“Do you,” he continued, “know your name?”
“She… that girl…”
“Snaran, told me my name is Akaiame.” She closed her open eye. “I didn’t know that.”
She heard a shuffling: he stood and moved his chair closer before reseating himself.
“Do you always sit backwards on chairs?” She asked.
“Not always. Do you… remember… anything before you hatched?”
She opened her eyes at that, seeing his face barely illuminated for just a moment by his habit.
“No.” She carefully replied. “I… felt as if I had to get out of something… then I saw your shoes. I’m sorry.”
“Don’t be!” He was cheerful, but quiet. “None of us Charcoal Feathers remember anything… well, we do remember one thing.”
“Which is?” She chose to ignore the odd object in his sentence.
“Whatever it is – that one thing – is what we say, in whatever language we spoke before we came here.” He took a last drag before dropping and crushing his cigarette.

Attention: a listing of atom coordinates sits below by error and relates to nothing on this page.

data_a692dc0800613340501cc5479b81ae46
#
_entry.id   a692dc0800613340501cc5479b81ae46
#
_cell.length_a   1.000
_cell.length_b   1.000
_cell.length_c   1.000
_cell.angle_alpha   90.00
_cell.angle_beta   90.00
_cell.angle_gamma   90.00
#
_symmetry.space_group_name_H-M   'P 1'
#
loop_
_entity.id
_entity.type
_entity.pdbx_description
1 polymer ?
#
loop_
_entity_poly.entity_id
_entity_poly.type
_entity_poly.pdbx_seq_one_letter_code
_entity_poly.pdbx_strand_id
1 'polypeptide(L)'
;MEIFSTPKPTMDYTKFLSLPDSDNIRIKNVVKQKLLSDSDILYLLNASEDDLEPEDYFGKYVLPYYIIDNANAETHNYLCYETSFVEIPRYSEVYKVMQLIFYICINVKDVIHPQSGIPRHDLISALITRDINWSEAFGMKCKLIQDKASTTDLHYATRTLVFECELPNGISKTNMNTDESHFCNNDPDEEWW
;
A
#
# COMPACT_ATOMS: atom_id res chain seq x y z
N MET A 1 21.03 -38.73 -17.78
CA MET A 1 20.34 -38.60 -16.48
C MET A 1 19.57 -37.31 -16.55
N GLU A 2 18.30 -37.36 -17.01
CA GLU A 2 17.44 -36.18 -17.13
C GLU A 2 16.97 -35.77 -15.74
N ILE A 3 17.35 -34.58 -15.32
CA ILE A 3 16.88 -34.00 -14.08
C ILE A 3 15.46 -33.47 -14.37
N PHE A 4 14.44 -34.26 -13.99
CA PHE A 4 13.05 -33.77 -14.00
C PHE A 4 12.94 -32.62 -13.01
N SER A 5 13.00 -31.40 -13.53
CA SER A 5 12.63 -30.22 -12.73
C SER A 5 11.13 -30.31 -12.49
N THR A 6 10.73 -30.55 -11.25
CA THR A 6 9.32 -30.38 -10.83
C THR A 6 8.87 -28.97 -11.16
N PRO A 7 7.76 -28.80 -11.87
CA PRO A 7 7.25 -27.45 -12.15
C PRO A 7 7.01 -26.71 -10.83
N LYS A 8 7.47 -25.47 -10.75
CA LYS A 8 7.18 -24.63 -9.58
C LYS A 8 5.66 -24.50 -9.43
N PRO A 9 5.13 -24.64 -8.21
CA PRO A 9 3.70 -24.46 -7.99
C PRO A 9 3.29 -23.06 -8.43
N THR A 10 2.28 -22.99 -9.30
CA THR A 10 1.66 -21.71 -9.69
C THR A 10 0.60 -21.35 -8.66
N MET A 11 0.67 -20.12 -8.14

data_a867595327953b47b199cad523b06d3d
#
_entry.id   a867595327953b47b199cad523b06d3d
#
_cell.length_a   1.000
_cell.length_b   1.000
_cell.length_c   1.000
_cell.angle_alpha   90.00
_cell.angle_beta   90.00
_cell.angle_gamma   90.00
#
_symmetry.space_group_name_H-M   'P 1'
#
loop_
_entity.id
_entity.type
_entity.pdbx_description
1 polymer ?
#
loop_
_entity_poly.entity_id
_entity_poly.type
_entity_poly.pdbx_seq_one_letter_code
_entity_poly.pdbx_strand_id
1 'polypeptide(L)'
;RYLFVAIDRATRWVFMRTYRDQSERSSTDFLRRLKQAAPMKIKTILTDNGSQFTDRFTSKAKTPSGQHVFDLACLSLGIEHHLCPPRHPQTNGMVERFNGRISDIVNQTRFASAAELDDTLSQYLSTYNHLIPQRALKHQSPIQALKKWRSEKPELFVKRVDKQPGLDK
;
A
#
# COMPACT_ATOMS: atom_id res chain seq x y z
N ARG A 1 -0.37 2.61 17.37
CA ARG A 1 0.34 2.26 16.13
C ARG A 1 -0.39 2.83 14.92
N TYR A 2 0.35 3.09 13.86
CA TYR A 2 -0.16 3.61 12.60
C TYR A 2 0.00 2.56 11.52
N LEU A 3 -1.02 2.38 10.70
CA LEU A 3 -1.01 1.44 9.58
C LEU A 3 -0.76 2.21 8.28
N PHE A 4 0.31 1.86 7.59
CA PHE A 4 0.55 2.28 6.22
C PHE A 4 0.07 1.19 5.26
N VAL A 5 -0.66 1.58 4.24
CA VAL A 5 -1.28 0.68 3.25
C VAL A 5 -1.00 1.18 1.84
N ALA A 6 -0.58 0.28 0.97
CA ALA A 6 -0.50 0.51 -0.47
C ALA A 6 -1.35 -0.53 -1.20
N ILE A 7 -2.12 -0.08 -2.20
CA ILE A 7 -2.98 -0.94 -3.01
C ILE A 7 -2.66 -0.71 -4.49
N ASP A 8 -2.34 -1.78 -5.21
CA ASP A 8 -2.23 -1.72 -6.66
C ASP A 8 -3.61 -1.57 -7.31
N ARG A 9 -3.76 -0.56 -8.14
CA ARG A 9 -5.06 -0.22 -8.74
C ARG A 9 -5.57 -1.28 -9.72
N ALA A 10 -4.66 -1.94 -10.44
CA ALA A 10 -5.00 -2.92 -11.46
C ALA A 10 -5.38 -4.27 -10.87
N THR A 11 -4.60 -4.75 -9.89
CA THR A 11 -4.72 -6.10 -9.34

“And by Tradition, that becomes our name.”
“Oh.” Only two days later, she barely remember surfing out; looking up; standing.
“What does it mean?”
She could hear his shirt shift as he shrugged.
“What does Nike mean?”
Frustrated, she tried to roll backwards –
Nike was out of the chair with his hands onto her shoulders in an instant.
“You can’t do that! Be on your back! You’re… we’re not human! You’d crush your wings!”
She felt a snarl flicker across her face.
“Help me up!” She ordered.
The young man eased her into a sitting position. She glanced at the window frame. It was less dark.
“How long to the dawn?”
“An hour. Probably.”
“’Probably’? It’s an hour or it’s not!”
“No. Time is not like that, here.” She felt his hands go from her shoulders to lightly against each side of her face.
“It’s still dark but I want you to feel something.” His hands went to hers and lifted them straight up over her head. “Turn your palms around.”
She did, thinking she could bite his neck if he groped her…
He brought her hands down. On her back, just below her shoulders, she touched…
The feathers were both strong and warm. From where her fingers first touched them, she moved her hands outward…
“That tickled!” She shivered. Wait…
On my back… these are…
The wings flittered just slightly.
“Ouch!” She said, but softer this time.
“These are my wings?”